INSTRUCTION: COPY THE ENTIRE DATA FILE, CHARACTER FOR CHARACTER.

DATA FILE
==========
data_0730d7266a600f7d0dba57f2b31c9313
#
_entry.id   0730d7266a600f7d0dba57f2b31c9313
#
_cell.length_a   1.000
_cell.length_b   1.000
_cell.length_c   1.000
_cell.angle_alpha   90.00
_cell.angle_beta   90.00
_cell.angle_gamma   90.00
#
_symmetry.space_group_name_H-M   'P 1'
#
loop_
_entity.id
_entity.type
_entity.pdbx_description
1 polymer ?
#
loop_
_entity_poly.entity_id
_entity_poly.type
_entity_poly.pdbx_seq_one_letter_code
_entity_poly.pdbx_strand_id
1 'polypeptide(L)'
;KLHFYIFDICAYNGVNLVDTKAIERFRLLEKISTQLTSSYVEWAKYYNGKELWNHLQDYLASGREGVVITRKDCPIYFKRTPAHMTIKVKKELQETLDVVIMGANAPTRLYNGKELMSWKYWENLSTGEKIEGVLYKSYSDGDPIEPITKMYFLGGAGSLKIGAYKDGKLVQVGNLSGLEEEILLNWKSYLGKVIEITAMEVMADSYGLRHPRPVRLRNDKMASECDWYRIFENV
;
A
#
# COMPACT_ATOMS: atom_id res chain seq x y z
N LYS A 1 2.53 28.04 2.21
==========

data_0730d7266a600f7d0dba57f2b31c9313
#
_entry.id   0730d7266a600f7d0dba57f2b31c9313
#
_cell.length_a   1.000
_cell.length_b   1.000
_cell.length_c   1.000
_cell.angle_alpha   90.00
_cell.angle_beta   90.00
_cell.angle_gamma   90.00
#
_symmetry.space_group_name_H-M   'P 1'
#
loop_
_entity.id
_entity.type
_entity.pdbx_description
1 polymer ?
#
loop_
_entity_poly.entity_id
_entity_poly.type
_entity_poly.pdbx_seq_one_letter_code
_entity_poly.pdbx_strand_id
1 'polypeptide(L)'
;KLHFYIFDICAYNGVNLVDTKAIERFRLLEKISTQLTSSYVEWAKYYNGKELWNHLQDYLASGREGVVITRKDCPIYFKRTPAHMTIKVKKELQETLDVVIMGANAPTRLYNGKELMSWKYWENLSTGEKIEGVLYKSYSDGDPIEPITKMYFLGGAGSLKIGAYKDGKLVQVGNLSGLEEEILLNWKSYLGKVIEITAMEVMADSYGLRHPRPVRLRNDKMASECDWYRIFENV
;
A
#
# COMPACT_ATOMS: atom_id res chain seq x y z
N LYS A 1 2.53 28.04 2.21